- Date and Time: 2nd and 4th Wednesdays of each month at 7:00pm
- Location: Police or Fire Station meeting room at 32 Williams Street.
- NOTE: Pursuant to Governor Baker's March 12, 2020 Order suspending certain provisions of the Open Meeting Law, G.L. c. 30A §18, and the Governor's March 15, 2020 Order concerning imposition on strict limitations of number of people gathering in one place, the Longmeadow Conservation Commission meetings will be conducted via remote participation until further notice.
Agendas & Minutes
Agendas are available prior to meetings. Minutes are available following approval.
View Most Recent Agendas and Minutes
- Albert Laakso, Chair
- Bianca Damiano, Administrative Assistant
- John Bresnahan
- David Dumais
- Stephen Gazillo
- Kiernan Mulcahy
- Christopher Nolan
- Andrea Chasen
- Vacancy, Associate
- Vacancy, Associate
About the Board
The purpose of the Conservation Commission is to protect Longmeadow’s wetland resource areas in accordance with the Massachusetts Wetlands Protection Act and the Longmeadow Wetlands Bylaw and supporting regulations. The protected resource areas include rivers, streams, brooks, ponds, wetlands, banks and the floodplains. Protection extends 100 feet from the edge of the wetlands, 200 feet from rivers and most brooks and streams, and to the entire floodplain.
Details on the Protected System
Rivers, streams, brooks, ponds, wetlands, and the underground aquifer in Longmeadow all are part of the system that provides water for use by earth’s inhabitants. In addition, the wetlands provide habitat and food for marine life, birds, and animals and act as conduits for the movement of water from one area to another. Wetlands serve as temporary storage areas for water, filtering out pollution and allowing the filtered water to be absorbed into the aquifer.
Rivers, streams, brooks, ponds and wetlands are usually supported by banks and may also be in the floodplain. Banks are susceptible to crumbling and erosion. Once this happens, the soil and vegetation from the banks tend to clog and fill the associated watercourse, interfering with its natural functions, hence measures are taken to protect banks. Floodplains are low areas, such as that between Route I-91 and the Connecticut River, which may be flooded by excess water due to heavy rain or high water levels in the river. Floodplains serve as temporary storage areas for water, thus preventing flooding in populated areas. Floodplains are protected to insure that the storage capacity is not reduced.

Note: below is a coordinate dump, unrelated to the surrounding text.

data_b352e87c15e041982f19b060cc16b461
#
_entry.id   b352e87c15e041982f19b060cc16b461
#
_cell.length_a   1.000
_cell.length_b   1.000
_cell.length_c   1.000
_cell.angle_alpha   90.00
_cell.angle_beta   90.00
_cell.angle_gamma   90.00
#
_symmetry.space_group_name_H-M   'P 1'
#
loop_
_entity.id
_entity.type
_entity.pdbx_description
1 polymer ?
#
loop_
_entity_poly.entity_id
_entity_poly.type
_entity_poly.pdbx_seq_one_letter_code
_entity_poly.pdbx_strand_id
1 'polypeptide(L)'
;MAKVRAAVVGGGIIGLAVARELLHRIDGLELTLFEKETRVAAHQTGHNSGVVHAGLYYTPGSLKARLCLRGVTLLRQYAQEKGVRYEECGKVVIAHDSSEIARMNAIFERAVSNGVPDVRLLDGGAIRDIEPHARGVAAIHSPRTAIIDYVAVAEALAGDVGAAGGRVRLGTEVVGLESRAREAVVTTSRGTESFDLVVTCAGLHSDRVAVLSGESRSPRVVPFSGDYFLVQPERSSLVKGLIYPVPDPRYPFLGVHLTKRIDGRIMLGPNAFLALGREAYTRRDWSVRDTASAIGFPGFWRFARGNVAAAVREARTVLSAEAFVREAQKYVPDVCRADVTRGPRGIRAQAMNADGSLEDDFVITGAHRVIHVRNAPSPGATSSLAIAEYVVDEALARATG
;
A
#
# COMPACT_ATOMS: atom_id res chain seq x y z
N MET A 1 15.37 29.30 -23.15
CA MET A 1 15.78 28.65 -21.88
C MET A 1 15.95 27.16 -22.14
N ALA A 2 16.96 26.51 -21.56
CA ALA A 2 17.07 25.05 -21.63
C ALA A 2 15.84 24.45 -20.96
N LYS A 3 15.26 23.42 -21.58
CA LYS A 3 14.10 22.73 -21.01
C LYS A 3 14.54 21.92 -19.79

It is illegal for anyone in Longmeadow to dredge, fill, modify or alter any of these resource areas without first filing for and receiving a permit to do so. Anyone whose property is within 100 feet of a wetland or within 200 feet of a brook, stream or river who wishes to build, grade, clear, apply herbicides or to do any work which could alter the resource area must contact the Conservation Commission before doing so.
Anyone wishing to contact the commission may call 413-565-4100 Ext. 1323 or email the Conservation Commission at Albert Laakso, Chairman or to Bianca Damiano, Secretary.
- Endangered Species and the Massachusetts Wetlands Protection Act
- Exempt Minor Activities (PDF)
- Landscapers Brochure (PDF)
- Longmeadow Wetlands Bylaw - See Chapter 700, section 2-701
- Longmeadow Wetlands Regulations (PDF)
- Massachusetts Wetlands Protection Act (PDF)
- Massachusetts Wetlands Regulations (PDF)
- Rules and Regulations for Longmeadow Conservation Land (PDF)
- Homeowner Activities and the Massachusetts Wetlands Protection Act